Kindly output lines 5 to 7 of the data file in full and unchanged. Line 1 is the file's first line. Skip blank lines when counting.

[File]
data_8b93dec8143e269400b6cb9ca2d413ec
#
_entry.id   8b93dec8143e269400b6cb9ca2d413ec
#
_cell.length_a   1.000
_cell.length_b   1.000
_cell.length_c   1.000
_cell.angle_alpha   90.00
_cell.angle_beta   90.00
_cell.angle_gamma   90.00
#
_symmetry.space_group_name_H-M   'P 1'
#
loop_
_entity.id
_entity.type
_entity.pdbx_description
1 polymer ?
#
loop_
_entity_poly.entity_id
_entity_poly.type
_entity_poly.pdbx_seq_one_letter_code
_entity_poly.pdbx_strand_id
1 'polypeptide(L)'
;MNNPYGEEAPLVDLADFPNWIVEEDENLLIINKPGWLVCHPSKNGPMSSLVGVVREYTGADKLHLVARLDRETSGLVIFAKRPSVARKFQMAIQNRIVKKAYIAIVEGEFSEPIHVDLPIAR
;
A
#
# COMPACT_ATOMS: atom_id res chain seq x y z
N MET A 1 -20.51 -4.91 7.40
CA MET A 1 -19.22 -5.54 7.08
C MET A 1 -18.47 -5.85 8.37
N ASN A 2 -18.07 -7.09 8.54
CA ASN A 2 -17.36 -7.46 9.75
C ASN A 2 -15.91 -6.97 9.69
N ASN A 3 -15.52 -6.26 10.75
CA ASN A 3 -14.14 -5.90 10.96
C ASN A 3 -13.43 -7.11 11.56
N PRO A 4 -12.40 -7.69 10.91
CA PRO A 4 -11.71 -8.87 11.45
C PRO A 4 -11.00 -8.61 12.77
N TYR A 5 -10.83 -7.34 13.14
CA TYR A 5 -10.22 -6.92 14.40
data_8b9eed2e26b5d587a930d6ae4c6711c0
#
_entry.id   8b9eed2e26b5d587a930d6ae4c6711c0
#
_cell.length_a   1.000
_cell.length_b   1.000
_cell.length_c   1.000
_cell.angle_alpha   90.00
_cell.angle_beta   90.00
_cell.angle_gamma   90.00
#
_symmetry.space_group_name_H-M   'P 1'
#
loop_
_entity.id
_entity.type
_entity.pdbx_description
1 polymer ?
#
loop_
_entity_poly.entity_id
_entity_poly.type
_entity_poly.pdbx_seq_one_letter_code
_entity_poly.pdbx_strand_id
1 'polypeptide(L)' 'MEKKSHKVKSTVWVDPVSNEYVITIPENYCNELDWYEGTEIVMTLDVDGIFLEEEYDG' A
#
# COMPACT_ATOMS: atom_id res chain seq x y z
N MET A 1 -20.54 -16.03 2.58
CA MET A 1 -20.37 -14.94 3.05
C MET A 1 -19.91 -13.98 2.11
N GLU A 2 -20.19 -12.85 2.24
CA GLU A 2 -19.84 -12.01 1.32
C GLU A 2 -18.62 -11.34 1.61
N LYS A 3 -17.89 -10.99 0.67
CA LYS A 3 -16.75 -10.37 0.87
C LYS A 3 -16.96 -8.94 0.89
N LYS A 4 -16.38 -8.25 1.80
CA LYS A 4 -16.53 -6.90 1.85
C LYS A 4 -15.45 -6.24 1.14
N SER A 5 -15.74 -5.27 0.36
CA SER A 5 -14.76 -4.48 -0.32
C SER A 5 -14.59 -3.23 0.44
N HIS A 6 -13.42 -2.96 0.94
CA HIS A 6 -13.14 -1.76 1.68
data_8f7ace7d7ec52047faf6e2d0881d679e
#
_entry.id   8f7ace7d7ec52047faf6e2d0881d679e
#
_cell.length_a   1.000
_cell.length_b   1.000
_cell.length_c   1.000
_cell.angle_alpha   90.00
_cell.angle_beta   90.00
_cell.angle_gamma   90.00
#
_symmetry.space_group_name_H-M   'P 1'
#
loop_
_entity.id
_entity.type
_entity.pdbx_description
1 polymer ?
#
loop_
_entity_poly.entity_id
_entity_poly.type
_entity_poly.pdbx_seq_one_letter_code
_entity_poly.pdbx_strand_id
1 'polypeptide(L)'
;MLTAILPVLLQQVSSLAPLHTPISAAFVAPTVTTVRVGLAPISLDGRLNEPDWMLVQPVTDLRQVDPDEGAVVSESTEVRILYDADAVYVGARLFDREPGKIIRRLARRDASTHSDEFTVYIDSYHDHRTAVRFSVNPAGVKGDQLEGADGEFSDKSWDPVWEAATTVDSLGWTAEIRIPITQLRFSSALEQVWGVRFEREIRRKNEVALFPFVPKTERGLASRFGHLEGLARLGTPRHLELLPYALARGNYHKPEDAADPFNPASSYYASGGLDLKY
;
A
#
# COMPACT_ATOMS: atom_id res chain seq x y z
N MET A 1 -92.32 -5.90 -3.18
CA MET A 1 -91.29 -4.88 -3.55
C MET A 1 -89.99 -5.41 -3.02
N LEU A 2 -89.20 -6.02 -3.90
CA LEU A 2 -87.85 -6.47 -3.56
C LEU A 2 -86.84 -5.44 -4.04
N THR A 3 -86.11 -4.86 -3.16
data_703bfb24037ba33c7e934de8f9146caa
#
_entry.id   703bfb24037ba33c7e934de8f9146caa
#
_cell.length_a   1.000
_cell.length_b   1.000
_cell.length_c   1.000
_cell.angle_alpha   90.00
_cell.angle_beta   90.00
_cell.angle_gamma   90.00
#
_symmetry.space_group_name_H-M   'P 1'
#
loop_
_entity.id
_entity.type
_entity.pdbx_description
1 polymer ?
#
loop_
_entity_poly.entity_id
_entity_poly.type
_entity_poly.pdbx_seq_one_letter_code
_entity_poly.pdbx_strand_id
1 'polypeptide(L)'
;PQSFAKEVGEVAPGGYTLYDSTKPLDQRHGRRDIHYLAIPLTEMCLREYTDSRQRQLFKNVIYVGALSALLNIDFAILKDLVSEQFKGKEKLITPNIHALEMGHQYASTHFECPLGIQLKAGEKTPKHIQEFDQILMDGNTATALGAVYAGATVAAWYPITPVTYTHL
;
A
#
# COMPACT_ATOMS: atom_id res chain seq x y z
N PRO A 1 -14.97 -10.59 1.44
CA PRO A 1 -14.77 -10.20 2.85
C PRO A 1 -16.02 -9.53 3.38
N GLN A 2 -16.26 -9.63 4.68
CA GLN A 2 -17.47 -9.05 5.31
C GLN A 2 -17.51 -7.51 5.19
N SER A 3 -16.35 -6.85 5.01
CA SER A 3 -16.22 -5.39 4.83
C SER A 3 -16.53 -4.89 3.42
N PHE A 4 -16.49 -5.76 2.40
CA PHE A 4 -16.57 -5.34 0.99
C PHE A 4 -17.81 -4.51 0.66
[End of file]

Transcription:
_cell.length_a   1.000
_cell.length_b   1.000
_cell.length_c   1.000